Monday, July 20

In Broad Daylight -

A Florida Murder Mystery and More . . .

It's been a year since FSU Law Professor Dan Markel was murdered, but it appears that little progress has been made toward solving the crime. Police seem to be pinning their hopes on an automobile of interest. We can only guess that it was a well organized crime by someone who had studied Dan Markel's daily schedule and circuit of whereabouts.

:: Reporter Jennifer Portman
gives us an update from Tallahassee.

:: And a local update was aired on NBC Miami.

# Arms and the Dudes: How Three Stoners from Miami Beach Became the Most Unlikely Gunrunners in History by Gary Lawson.

:: An entertaining review by Alfred Soto.

# Christopher Fowler shares his ten
Favorite Forgotten Crime Writers who
have vanished from today's bookshelves.

# Mike Ripley's July 2015 column.


Tuesday, May 26

Weaponized Celebrity -

Blasphemy from
Charlie Hebdo to The Fashion Police . . .

It didn't take long for the Blasphemy Demagogues to move from cartoons in Paris to red carpet glamour on American TV, because that's the way wolves operate.

Wolves attack the periphery of the flock, so the supposedly frivolous topics of cartoons and Tinsel Town evening gowns were irresistible targets.

We are living today in America surrounded by a "Gotcha!" Culture in which anything you say can be twisted around to seem sinister and reviled by some anonymous lynch mob.

The Blasphemy Demagogues wasted no time in concocting a fake racist incident attributed to the commentariat ensemble on The Fashion Police TV episode reviewing the Academy Awards red carpet parade.

It all started, of course, with a Big Lie that something was said challenging whether it was appropriate for a young actress to wear a hair style featuring dreadlocks with an evening gown. But that wasn't what was said.

Instead the question which was raised was whether the size of Zendaya Coleman‘s hairdo was disproportionately too large and overpowering for her choice of gown and overall silhouette - a legitimate topic and not at all race-specific.

Their chatter prompted me to mentally shuffle through a series of remembered images from The Pre-Raphaelite Movement.

I hadn't noticed anything racist in the ensemble's chatter; nevertheless, there were immediate vociferous calls for The Fashion Police to be cancelled.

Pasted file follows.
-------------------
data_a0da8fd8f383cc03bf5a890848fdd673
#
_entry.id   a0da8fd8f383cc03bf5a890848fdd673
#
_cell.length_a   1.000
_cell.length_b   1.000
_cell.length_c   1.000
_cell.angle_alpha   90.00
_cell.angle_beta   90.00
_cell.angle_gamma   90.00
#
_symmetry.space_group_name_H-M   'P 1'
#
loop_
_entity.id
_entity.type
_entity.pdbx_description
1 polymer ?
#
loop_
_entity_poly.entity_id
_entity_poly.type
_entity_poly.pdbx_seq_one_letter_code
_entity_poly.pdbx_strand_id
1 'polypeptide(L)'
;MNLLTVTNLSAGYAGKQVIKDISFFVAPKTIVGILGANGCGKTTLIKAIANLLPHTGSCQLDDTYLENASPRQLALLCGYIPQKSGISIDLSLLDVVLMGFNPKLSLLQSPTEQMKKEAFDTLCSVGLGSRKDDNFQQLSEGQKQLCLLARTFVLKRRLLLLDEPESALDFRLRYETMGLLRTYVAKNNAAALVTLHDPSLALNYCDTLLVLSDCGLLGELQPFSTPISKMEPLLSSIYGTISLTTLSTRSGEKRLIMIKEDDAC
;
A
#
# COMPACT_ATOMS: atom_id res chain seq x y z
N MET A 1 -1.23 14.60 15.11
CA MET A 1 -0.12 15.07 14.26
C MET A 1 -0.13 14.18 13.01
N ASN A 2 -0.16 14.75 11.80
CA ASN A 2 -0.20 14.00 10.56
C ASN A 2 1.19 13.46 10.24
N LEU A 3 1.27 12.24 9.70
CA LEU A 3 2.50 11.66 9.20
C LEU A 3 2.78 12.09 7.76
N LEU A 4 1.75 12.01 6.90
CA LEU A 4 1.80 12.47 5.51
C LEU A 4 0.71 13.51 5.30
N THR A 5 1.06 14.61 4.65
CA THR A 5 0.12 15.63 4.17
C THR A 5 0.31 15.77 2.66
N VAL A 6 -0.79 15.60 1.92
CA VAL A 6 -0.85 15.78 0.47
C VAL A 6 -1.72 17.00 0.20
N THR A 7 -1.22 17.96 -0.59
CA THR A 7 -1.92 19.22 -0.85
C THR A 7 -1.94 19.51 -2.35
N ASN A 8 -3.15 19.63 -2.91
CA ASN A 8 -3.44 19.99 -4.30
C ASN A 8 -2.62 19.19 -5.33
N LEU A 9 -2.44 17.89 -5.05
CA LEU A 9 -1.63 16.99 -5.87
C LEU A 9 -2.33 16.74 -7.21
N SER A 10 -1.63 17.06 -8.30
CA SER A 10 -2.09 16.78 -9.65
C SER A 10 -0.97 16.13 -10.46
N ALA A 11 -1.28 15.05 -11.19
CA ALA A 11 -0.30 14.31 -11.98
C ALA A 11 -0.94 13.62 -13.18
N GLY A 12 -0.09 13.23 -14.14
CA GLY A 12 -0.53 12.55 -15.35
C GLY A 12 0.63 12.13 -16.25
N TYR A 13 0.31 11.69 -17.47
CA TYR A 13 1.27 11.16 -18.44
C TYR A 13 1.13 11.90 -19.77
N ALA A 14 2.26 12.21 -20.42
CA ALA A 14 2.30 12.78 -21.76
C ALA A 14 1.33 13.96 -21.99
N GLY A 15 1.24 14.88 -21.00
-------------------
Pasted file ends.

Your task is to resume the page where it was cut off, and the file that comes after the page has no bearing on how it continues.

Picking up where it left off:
And one of the most painful consequences of this fake racist incident was watching Giuliana Rancic apologize in a video clip which evoked the horrors of watching tortured Korean War GIs confessing to imaginary sins.

Soon the incident was further exploited by self-styled activist celebrities who insisted that The Fashion Police must be eliminated from television fare unless the ensemble includes African-American commentators. But is this really necessary?

In a previous era, when there were only three or four TV networks, advocating to shoehorn into a television show a minority celebrity for the sake of affirmative action could have seemed like a plausible rationale. Today, however, there are plenty of TV channels, talk show ensembles, minority commentators and discussions about the entertainment industry.

And there is already a Black TV fashion talk show called Fashion Queens on Bravo. I hope neither TV show is cancelled for Blasphemy; I think there is room for both and more. I've caught Fashion Queens a couple of times, and it looked like they were having a lot of fun.

Thus, it has now become our responsibility as TV viewers to sort out real racist incidents from fake racist incidents.

I think some people need to pause and take a deep breath before lashing out at anything they don't like by calling it racist, which can effectively shut down any further conversation about the subject.


Wednesday, April 29

The Not So Lush Life -

Profuse apologies for my unexpected blogging hiatus, but I got unusually busy. We had a cascading phenomenon at our house; viz: three women in rapid succession relapsed, got drunk, went berserk, and became combative.

Two of the women tried to assault me, and the third woman tried to hit my male boss with a frying pan. I didn't suffer any serious injuries, and they are all gone now. But while this was all happening, there was much chaos and turmoil, so I couldn't get much writing done.

Why continue doing this? Well, one wants to make a difference, help people, make the world a bit better, etc. It is a response to the classic question: what is a good life?